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You Make the Call: What second-line therapies would you recommend for Rosai-Dorfman disease following a modest partial response to prednisone?

January 9, 2024

January 2024

Kenneth L. McClain Professor, Baylor College School of Medicine Director, Histiocytosis Program Director, Pediatric Lymphoma-Histiocytosis Fellowship Program Texas Children’s HospitalKenneth L. McClain
Professor, Baylor College School of Medicine
Director, Histiocytosis Program
Director, Pediatric Lymphoma-Histiocytosis Fellowship Program
Texas Children’s Hospital
Houston, Texas


CLINICAL DILEMMA

I have a 23-year-old male patient who presented with lymphadenopathy, underwent an excisional lymph node biopsy, and was diagnosed with classic (nodal) Rosai-Dorfman disease (RDD). He has bulky lymphadenopathy, and high-dose prednisone (1-1.5 mg/kg for six weeks) has only resulted in a modest partial response. He continues to have bulky cervical lymphadenopathy and a lymphedema in his left leg due to enlarged inguinal lymph nodes. Given the rarity of his disease, what second-line therapies are available?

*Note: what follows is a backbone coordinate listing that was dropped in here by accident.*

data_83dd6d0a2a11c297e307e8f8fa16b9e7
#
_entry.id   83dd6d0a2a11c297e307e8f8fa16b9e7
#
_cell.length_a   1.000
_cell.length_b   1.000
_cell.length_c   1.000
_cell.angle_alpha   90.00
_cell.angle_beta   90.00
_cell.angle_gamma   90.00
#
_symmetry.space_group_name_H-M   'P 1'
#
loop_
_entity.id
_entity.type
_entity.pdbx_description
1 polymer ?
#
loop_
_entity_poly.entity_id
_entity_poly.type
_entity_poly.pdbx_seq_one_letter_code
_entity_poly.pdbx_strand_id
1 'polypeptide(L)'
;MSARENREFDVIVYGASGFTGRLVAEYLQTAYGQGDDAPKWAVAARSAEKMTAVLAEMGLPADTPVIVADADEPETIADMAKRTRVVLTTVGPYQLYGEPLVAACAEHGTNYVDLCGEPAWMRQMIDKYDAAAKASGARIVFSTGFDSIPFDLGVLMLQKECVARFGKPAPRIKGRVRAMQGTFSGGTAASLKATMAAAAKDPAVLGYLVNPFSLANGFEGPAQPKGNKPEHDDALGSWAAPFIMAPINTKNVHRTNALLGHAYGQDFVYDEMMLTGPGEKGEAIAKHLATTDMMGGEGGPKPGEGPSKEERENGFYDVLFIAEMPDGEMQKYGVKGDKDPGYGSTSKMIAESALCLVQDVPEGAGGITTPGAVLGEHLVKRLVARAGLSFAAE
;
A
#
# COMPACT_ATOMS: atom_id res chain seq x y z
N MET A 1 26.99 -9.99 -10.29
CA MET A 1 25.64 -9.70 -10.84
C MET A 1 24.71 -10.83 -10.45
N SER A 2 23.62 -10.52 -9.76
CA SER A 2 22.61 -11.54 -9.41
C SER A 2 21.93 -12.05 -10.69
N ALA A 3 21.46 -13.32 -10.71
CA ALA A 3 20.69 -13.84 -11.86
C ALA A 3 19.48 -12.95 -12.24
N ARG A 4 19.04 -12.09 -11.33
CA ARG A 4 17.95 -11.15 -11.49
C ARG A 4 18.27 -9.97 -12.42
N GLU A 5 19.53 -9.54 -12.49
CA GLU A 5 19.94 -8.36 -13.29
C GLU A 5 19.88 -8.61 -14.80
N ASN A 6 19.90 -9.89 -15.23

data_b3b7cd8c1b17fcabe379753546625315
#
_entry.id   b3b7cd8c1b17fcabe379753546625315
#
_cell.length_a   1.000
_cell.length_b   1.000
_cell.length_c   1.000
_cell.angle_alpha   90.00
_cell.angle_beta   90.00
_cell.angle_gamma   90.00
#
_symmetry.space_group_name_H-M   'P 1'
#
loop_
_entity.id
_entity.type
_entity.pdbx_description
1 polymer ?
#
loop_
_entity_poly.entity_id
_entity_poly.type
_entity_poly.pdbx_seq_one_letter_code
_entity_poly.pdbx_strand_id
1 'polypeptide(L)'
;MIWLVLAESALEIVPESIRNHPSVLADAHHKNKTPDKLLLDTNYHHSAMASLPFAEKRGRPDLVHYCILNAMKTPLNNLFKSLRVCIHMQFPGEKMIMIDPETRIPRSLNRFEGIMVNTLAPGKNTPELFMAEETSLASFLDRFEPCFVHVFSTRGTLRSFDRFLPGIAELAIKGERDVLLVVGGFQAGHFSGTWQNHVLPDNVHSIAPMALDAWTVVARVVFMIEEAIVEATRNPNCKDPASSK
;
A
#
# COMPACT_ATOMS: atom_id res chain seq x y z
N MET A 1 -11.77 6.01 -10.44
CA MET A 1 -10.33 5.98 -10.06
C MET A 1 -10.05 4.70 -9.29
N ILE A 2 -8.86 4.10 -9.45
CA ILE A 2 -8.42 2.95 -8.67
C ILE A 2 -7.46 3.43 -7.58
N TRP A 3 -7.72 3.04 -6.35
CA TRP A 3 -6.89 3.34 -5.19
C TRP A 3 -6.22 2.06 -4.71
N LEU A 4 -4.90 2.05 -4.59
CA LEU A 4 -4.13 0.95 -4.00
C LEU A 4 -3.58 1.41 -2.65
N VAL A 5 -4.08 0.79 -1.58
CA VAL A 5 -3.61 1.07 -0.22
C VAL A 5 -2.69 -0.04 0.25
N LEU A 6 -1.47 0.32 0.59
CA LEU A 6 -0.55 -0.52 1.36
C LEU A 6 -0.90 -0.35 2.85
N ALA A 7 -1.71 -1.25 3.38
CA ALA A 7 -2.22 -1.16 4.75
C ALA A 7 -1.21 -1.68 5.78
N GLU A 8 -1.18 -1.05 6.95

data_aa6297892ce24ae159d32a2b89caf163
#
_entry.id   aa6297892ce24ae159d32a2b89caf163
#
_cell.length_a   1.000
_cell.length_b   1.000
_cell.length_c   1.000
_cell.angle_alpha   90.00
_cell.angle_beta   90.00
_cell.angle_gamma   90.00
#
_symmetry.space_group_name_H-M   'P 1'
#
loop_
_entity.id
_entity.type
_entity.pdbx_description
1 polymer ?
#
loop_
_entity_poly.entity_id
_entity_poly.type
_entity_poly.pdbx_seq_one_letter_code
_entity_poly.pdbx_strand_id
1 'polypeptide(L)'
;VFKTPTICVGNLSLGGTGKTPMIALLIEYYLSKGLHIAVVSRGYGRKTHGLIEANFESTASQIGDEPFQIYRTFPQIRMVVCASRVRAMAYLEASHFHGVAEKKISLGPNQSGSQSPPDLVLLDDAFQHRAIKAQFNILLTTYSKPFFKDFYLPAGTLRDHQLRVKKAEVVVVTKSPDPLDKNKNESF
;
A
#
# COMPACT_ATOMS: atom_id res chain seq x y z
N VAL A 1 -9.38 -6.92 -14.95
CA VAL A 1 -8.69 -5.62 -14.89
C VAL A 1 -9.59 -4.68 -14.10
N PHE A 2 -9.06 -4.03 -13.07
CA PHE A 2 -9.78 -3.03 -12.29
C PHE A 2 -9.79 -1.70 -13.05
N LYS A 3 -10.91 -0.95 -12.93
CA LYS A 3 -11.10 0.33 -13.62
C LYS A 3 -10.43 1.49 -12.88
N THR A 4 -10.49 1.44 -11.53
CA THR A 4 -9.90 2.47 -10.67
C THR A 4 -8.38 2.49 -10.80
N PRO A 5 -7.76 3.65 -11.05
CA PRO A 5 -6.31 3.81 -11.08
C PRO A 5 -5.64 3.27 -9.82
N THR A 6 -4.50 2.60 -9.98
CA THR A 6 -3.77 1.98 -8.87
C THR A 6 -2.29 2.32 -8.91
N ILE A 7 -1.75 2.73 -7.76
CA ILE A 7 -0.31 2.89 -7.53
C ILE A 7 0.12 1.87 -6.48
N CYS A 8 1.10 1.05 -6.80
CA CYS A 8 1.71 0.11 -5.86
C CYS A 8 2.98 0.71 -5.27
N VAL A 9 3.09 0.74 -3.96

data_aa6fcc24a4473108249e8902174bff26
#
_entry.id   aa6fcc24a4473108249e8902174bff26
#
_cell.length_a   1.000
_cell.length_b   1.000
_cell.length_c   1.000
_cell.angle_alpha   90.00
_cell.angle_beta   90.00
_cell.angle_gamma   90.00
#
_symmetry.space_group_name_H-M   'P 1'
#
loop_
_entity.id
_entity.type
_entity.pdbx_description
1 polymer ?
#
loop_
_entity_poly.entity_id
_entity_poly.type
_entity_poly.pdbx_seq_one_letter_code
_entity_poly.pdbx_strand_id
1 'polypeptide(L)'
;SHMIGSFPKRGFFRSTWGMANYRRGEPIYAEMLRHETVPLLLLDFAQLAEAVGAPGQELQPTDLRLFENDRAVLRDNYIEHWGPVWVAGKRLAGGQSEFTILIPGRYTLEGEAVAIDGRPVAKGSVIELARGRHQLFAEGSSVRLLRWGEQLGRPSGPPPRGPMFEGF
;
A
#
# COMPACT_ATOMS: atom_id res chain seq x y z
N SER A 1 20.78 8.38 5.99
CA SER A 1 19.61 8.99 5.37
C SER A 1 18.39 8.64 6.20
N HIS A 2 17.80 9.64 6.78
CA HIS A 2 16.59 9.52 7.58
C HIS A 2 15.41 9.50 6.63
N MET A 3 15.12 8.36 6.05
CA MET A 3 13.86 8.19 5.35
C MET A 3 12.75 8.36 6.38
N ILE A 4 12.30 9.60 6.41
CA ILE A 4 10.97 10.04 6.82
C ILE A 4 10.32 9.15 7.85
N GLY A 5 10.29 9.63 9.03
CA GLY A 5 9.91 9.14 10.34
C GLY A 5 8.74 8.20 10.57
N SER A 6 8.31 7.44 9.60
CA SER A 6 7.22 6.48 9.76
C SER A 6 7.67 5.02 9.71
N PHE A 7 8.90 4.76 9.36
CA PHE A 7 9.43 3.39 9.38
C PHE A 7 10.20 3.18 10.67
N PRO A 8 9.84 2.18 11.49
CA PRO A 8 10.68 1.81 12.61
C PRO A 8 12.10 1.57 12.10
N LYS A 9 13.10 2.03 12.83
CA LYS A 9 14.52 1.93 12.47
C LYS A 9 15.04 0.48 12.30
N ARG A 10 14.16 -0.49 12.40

EXPERT OPINION

The most common presentation of RDD is marked cervical, axillary, or inguinal lymphadenopathy, but involvement of the nasal cavity (in 11% of cases), bones (5-10%), skin (10%), brain and spinal cord (5%), kidney (4%), lungs (2%), heart (0.2%), and, even less frequently, the eyes, testes, and breasts has also been reported. Organs other than lymph nodes are involved in 43% of cases.

Histologically, the entity is comprised of CD163+, CD68+/-, S-100+, CD1a- large histiocytes with characteristic normal lymphocytes trafficking in the cytoplasm (emperipolesis). The microscopic findings in extranodal RDD lesions often include more prevalent fibrosis and fewer histiocytes with emperipolesis.1 The clinical findings and histology are often not straightforward, and consultation with an expert in histiocytic diseases may be helpful.

Although initial presentation at any of these sites might be asymptomatic, progressive enlargement of lymph nodes or masses in the various organ sites could lead to expected symptoms such as dyspnea, pain, cough, proptosis, hematuria, flank pain, and visual deficits. Other systemic symptoms may include fevers, night sweats, weight loss, and fatigue, which are likely secondary to elevated levels of TNFα, IL-6, and other inflammatory cytokines. There is no convincing link to any viral infection. Since 2016, mutations in KRAS, NRAS, ARAF, MAP2K1, and PIK3CA have been reported.